Division of Property and Equalization

Division of property and equalization relates to the assets and liabilities accumulated by the parties during their marriage, collectively called the net family property. The division of Net family property happens upon a dissolution of marriage. Common law spouses may not be able to seek equalization of their net family property except in cases where it can be shown that there is a constructive trust issue or perhaps a joint family venture.  These concepts are usually only applicable to longer term relationships.

Upon marriage breakdown, the triggering event for the divorce process is called the “date of separation” or “valuation date”.  The date of separation is the more commonly used term. This is the date that the parties separated with no possibility of reconciliation.  As “living separate and apart” can look different for different families, sometimes, determining this date can be the cause of litigation.  It is not uncommon for parties to be separated but continuing to live under the same roof.  If the date of separation is unclear, it is determined based on evidence, for example, one spouse left the matrimonial home with a view to live elsewhere or by consent.

The date of separation is the basis for equalization calculations and is the date that the parties are no longer financially tied to each other except for where they have joint rights and obligations.  For example, a joint credit card continues to be a joint debt.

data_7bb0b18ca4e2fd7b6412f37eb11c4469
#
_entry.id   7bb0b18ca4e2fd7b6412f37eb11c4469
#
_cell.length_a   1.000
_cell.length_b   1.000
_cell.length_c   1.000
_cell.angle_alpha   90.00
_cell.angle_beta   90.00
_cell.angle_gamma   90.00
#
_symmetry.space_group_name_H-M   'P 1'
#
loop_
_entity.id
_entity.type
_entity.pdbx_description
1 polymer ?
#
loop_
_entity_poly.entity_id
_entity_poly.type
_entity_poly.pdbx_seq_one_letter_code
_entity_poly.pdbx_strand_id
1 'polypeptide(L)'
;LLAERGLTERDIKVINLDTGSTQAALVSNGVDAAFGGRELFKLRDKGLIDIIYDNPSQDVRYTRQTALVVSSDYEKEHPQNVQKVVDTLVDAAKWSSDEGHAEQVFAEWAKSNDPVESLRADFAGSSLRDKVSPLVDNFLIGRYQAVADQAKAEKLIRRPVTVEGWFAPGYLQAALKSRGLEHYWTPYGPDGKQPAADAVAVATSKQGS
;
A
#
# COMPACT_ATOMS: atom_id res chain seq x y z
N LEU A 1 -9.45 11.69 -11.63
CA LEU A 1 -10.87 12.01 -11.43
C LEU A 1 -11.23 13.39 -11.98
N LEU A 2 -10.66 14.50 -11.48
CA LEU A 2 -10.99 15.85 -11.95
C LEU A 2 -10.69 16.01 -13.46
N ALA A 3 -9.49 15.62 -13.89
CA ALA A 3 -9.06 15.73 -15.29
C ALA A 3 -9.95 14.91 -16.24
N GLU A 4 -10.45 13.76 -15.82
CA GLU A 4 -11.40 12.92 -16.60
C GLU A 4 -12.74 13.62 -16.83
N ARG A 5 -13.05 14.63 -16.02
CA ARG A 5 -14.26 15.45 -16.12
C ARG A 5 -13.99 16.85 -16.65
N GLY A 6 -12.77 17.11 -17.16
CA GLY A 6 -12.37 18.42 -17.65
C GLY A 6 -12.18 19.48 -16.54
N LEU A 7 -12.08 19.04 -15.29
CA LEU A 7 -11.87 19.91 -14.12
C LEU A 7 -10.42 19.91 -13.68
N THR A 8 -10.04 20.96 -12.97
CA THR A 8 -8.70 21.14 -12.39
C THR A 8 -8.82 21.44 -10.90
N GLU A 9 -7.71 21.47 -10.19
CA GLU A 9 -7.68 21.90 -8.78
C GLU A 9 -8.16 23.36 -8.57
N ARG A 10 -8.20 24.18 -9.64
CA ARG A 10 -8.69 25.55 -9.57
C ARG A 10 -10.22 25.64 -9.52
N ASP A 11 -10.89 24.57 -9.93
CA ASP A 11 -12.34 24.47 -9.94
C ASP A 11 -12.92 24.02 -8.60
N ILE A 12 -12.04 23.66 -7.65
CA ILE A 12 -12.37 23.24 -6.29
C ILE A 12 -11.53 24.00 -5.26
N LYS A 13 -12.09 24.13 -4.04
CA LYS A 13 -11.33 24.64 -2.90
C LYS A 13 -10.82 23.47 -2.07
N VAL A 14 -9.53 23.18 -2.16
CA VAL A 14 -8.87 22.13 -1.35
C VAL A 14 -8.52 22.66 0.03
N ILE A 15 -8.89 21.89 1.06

Equalization recognizes both spouses contribution to the marriage.  Marriage is an equal partnership, whether one spouse is responsible for the financial well-being of the family and the other is responsible for the running of the household.  Both contributions are recognized.

To determine equalization, the parties must provide to the other party a sworn financial statement which lists all assets, liabilities, inheritances, gifts, etc. on the date of separation or valuation date.  In addition, all of the parties’ debts and assets from the date of marriage must be listed.  Supporting documentation must be provided as well.

Disputes may arise dealing with the value and ownership of property.  In addition, it is not uncommon for a party to neglect to list assets or to provide adequate value.  It may also be necessary to obtain a preservation order to prevent a party from depleting the family assets prior to the completion of the equalization analysis.  Pensions are also included in the calculation of net family property.  Depending on the type of pension, it may be necessary to engage the services of a pension valuator.  Often due to the complexity of either party’s financial position, forensic accountants may be necessary.  As well, if a party owns a private company, sole proprietorship or partnership, it may be necessary to obtain the services of a Chartered Business Valuator to value the company.

Once each party’s net worth is determined, the party with the higher net worth owes an equalization payment to the party with the lesser net worth such that the parties then each have the same net worth.  This is equalization.. Each spouse may retain their property as long as the value of the property has been included in the equalization calculation.

The longer the marriage and the more prosperous the couple, the more likely it is that determining division of property and equalization will be complicated.  Both parties would probably benefit from legal representation.

At Heft Law, we have a network of evaluators and financial experts who we know and trust, and who have many years of experience helping our clients.  Not every situation calls for an expert.  Contact us at Heft Law for your No Fee 30 minute initial consultation to see if an expert is necessary in your matter.